It is worth noting that situations similar to those described in this birth injury case could just as easily occur at any of the healthcare facilities in the area, such as Kaiser Permanente, UC Davis Medical Center, Mercy, or Sutter.
(Please also note: the names and locations of all parties have been changed to protect the confidentiality of the participants in this medical malpractice case and its proceedings.)
POINTS AND AUTHORITIES
SABRINA SMITH WAS NOT NEGLIGENT
In the case at bar, there is absolutely no evidence that Mrs. Smith was negligent. There is no evidence that she did anything other than advocate for her child’s correct diagnosis. No witness has opined that she ever acted against medical advice. The record is devoid of evidence that by seeking additional opinions after physicians failed to treat and diagnose her child, she acted in any manner other than a reasonable person or parent.
To allow defense witnesses to imply that if she had taken an alternative approach and returned enough times to Dr. Hill, who did not make the diagnosis, the diagnosis would have been made, is pure speculation. Dr. Hill was not even at the University after February 2000! Evidence Code 352 precludes such speculation. Mrs. Smith cannot appear on the verdict form without proof of fault. The act of not returning to the same physician, unless this changing of doctor is against medical advice, is not negligence. Mrs. Smith had no duty to return to Dr. Hill. Duty is a question of law. For more information you are welcome to contact Sacramento personal injury lawyer, Moseley Collins.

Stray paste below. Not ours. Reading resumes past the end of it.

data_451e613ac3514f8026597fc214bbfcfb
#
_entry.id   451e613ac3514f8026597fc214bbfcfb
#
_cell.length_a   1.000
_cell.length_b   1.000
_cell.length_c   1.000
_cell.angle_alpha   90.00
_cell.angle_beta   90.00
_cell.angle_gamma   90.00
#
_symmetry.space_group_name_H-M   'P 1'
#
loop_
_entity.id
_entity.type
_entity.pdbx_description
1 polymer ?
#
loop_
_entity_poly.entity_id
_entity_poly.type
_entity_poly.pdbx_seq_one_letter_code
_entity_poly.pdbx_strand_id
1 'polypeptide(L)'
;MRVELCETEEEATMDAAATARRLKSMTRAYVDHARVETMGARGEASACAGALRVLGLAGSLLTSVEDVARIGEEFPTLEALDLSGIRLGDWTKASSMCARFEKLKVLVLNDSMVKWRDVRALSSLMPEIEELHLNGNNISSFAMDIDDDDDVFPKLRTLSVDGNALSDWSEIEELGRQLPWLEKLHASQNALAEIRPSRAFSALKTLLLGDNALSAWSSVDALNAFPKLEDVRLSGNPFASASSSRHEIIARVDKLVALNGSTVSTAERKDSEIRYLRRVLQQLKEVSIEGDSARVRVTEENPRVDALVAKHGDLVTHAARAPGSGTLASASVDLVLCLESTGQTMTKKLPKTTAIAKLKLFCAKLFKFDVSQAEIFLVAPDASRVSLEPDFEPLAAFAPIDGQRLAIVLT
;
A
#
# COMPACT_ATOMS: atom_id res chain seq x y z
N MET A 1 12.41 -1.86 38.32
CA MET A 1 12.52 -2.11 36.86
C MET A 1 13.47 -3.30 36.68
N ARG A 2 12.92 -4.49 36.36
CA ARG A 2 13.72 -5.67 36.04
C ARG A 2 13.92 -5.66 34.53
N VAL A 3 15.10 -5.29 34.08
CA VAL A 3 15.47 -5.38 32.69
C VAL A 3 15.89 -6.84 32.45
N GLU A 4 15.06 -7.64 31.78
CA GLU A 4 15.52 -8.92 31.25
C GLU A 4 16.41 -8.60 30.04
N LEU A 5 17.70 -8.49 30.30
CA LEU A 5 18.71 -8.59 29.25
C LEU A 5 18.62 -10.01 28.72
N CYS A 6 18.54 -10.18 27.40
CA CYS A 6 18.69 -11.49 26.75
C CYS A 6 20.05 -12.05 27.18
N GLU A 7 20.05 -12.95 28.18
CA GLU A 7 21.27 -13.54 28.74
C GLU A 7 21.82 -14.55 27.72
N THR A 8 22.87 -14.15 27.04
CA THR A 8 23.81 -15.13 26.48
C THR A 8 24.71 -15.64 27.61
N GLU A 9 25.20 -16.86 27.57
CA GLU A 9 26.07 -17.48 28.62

NEGLIGENCE OF THE MOTHER CANNOT BE IMPUTED TO THE MINOR PLAINTIFF
It has long been the law in the State of California that the contributory negligence of the parent is not imputable to the minor child. This doctrine was first established in Morningred v. Golden State Company, Ltd. (1961) 196 Cal.App.2d 130. In Morningred a milk truck delivery driver ran over a four year old girl on a tricycle. The defense attorney wanted to evidence statements that the mother said her child was always hard to control and leaving the yard. The court held that such testimony was inadmissible since it was clearly prejudicial. The contributory negligence of the parent is not imputable to the minor child. (Morningred v. Golden State Company, Ltd. supra, 196 Cal.App.2d 130, 138.) (See Part 4 of 6.)
For more information you are welcome to contact Sacramento personal injury lawyer, Moseley Collins.